With Jacques Vergès and others. Distributed by Magnolia Pictures. 2 hours, 10 mins. In French with subtitles.
No MPAA rating
(profanity, adult themes). Playing at Ritz at the Bourse.
He calls them freedom fighters, liberationists, revolutionaries. Others call them terrorists, criminals, psychos.
Jacques Vergès, a smiling, bespectacled French lawyer, has known, and represented, Klaus Barbie, Carlos the Jackal, Saddam Hussein, Magdalena Kopp, Slobodan Milosevic and Pol Pot, to name an infamous few.
Barbet Schroeder's documentary portrait,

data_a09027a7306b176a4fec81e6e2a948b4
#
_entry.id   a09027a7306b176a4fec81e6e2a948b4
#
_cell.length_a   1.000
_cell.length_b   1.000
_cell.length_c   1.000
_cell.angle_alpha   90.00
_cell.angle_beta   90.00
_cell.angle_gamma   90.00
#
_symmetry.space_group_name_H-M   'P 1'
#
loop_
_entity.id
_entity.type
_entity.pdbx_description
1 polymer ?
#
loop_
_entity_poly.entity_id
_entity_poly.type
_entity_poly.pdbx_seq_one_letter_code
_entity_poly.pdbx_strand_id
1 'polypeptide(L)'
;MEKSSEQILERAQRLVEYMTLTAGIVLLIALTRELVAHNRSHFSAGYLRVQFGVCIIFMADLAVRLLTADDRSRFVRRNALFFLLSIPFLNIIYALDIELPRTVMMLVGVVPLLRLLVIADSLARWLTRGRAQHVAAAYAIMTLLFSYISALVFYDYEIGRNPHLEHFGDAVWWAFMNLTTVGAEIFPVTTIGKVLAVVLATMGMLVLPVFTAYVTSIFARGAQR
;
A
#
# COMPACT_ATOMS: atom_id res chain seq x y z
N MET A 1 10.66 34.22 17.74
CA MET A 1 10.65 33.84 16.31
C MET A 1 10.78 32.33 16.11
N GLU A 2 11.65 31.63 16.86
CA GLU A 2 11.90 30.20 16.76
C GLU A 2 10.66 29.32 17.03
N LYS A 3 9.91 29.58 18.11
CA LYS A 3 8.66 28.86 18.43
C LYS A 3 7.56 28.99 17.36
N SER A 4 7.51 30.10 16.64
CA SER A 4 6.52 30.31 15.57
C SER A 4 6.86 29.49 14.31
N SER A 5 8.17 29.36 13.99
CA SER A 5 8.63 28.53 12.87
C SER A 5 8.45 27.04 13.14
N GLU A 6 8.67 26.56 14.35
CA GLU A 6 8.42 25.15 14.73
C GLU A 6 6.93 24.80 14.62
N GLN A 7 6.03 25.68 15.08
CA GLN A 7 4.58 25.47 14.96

, traces Vergès' early days defending Djamila Bouhired, the beautiful insurgent sentenced to death for planting bombs in cafes during the Algerian war of independence. (They later married, and had children.) The film traces Vergès links to a veritable who's who of radicals and rascals, killers and creeps. Unrepentant, jolly, and philosophical, Vergès remains enigmatic, and problematic, in Schroeder's true-life tale.
The stuff of spy movies and Graham Greene, Vergès' pursuits led him around the world, commiserating with men and women involved in bombings, hijackings, mass deaths. Whatever one makes of its subject's moral code and mind-set, one has to give
its due: the stories are riveting, the man is real.